‘Leaky’ homes face £390 energy surcharge
A report by the think tank has laid bare what it says is the UK’s “longstanding failure to better insulate its housing stock”.
The report titled Shrinking Footprints, is a collaboration with the LSE, funded by Nuffield Foundation.
An energy performance certificate (EPC) gives a property an energy efficiency rating from A to G, with A the most efficient. An EPC is needed when a home is built, sold, or rented out.
The report found that people living in the UK’s 4.2 million E-rated homes will face bills that are £320 a year higher than those in C-rated homes, when the energy price cap goes up in April. Households living in the 1.5 million F and G-rated homes will face a surcharge of £390. The total cost across all D to G-rated homes will be £3.9bn.
Poorly insulated homes have always cost more to heat, but the scale of this ‘leaky homes surcharge’ will surge when the energy cap rises in April.
The Shrinking Footprints report found that the government’s strategy of requiring new builds to have heat pumps from 2025 should boost take-up and drive down costs.
A heat pump transfers heat from the outside air to water, which heats your rooms via radiators or underfloor heating. It can also heat water stored in a hot water cylinder for your hot taps, showers and baths.
But the Resolution Foundation warned that heat pumps are less effective in poorly insulated homes. But despite this urgency, the number of roofs and walls being insulated today is down 90% on a decade ago.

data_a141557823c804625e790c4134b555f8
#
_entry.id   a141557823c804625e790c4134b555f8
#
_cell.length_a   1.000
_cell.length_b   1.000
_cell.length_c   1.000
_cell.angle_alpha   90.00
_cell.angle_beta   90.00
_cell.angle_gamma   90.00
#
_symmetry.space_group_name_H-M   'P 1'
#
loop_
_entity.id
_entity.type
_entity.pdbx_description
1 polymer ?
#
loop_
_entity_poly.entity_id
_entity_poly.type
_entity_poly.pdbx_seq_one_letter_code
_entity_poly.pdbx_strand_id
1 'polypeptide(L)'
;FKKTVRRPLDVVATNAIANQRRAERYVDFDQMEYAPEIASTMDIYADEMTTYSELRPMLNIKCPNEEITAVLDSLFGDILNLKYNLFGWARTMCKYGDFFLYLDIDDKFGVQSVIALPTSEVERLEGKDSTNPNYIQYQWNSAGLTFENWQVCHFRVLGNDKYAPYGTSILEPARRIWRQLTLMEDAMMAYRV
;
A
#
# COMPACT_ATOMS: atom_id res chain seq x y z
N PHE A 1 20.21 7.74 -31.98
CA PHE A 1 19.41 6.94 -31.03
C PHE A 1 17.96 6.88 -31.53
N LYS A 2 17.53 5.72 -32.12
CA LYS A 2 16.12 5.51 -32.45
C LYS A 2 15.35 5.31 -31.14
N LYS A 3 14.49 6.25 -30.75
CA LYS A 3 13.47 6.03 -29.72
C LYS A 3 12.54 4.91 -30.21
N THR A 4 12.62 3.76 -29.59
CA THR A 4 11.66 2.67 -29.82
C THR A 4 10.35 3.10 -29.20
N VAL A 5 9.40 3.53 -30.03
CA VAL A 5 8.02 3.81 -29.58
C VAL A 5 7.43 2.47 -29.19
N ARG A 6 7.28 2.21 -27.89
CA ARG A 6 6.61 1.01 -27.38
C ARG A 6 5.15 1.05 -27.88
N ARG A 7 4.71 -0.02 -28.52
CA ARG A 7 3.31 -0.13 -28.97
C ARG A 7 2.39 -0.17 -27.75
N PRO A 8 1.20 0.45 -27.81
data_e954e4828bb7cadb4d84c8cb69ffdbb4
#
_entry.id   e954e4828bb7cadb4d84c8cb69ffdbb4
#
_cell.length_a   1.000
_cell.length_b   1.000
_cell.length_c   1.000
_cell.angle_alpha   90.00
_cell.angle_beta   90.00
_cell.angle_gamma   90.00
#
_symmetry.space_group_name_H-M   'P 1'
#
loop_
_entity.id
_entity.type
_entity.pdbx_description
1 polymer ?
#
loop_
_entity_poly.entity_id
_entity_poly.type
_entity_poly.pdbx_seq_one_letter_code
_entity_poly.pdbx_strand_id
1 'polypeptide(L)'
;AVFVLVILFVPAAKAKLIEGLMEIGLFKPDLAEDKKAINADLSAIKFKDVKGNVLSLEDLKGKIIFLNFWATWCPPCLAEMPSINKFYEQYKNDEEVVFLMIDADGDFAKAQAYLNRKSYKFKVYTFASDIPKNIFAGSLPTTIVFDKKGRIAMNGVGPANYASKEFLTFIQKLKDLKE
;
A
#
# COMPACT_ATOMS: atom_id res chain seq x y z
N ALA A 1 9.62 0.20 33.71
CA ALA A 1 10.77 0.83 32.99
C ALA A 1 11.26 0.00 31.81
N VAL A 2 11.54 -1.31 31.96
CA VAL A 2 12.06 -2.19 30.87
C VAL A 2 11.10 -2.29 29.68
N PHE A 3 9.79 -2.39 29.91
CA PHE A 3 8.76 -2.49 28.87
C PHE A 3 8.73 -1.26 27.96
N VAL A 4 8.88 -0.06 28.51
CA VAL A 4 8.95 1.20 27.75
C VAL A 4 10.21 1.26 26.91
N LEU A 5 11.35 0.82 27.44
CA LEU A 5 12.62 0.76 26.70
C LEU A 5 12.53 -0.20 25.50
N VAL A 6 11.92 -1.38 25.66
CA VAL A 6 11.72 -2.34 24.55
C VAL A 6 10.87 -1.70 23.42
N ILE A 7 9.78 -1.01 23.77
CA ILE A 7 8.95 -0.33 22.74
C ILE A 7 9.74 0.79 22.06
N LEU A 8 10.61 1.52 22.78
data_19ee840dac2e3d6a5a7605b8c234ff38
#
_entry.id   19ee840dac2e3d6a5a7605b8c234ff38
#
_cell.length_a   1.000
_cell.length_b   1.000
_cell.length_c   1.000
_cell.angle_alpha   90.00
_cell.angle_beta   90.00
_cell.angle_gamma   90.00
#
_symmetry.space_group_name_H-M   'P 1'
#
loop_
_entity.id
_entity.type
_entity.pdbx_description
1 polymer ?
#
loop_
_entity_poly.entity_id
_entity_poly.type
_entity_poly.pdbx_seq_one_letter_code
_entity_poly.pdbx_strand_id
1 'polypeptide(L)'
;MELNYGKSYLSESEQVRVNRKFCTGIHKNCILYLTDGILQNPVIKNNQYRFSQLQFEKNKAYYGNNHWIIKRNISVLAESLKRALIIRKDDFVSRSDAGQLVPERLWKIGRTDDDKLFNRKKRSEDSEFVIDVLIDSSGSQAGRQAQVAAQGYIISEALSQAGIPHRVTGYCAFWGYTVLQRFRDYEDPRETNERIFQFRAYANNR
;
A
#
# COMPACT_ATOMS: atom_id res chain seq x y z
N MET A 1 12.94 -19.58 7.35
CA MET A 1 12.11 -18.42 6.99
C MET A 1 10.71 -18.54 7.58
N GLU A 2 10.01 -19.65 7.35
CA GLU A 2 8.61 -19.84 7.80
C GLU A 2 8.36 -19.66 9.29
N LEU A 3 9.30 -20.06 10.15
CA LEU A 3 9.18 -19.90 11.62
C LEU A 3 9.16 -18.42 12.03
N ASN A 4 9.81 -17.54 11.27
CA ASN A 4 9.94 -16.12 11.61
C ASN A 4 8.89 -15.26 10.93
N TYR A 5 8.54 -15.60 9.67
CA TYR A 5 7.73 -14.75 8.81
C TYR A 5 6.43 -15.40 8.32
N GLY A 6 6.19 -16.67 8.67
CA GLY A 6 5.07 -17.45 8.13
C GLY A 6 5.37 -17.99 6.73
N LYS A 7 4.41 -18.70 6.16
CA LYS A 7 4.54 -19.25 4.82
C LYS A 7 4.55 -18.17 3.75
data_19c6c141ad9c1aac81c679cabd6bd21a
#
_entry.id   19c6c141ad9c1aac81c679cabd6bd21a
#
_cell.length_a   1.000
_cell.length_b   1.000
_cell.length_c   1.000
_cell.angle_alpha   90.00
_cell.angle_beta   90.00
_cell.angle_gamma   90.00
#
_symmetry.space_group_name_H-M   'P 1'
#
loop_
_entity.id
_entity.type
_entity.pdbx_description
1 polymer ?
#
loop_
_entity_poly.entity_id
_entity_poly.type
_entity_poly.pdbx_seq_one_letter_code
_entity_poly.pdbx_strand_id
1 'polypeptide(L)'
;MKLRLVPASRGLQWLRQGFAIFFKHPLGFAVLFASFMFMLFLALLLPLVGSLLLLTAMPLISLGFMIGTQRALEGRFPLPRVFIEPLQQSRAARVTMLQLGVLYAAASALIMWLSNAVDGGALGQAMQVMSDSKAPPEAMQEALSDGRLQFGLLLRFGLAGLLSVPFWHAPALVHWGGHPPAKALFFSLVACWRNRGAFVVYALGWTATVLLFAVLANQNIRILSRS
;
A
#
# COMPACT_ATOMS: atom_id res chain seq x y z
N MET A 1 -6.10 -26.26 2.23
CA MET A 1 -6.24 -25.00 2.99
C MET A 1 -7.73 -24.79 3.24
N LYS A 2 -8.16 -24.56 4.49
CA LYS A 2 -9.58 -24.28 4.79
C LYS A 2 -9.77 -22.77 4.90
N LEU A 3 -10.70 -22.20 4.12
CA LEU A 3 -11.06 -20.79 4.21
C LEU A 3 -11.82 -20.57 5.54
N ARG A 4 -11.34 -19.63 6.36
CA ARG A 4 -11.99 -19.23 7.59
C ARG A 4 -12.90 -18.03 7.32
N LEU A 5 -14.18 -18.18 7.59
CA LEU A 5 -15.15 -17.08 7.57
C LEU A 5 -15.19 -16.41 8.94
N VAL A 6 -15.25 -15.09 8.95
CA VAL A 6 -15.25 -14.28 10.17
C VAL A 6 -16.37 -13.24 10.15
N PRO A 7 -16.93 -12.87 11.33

So far, the government has a plan to better insulate private rented accommodation by requiring properties let to tenants to attain a C-rating by 2028. But no such plan exists to cover the two-thirds of households who own their homes.
The report says this is a particular challenge for low-income homeowners, 72% of whom will need their homes improved, and where the potential cost of insulation upgrades (£8,600) are just £500 less than their annual after housing costs incomes (£9,100).
Jonny Marshall, senior economist at the Resolution Foundation, said: “Until now, Britain’s net zero transition has largely been hidden from households. This will change in the 2020s as our carbon footprints are reduced via the homes we live in, the cars we drive, and the food we eat.
“Much of the focus has been on take-up of low-carbon technologies like electric vehicles and heat pumps. But the key to their success will ultimately depend on delivering the infrastructure around them – such as better insulating Britain’s housing stock.
“This long-term insulation challenge will be brought home to households very soon when energy bills rise by 50% in April. Almost six million households will face a £320 ‘leaky homes surcharge’ on their energy usage as a result.
“It is vital that the government ramp up progress in insulating homes and reducing the costs of public charging points for electric vehicles so that the whole of society can benefit financially from a low carbon economy.”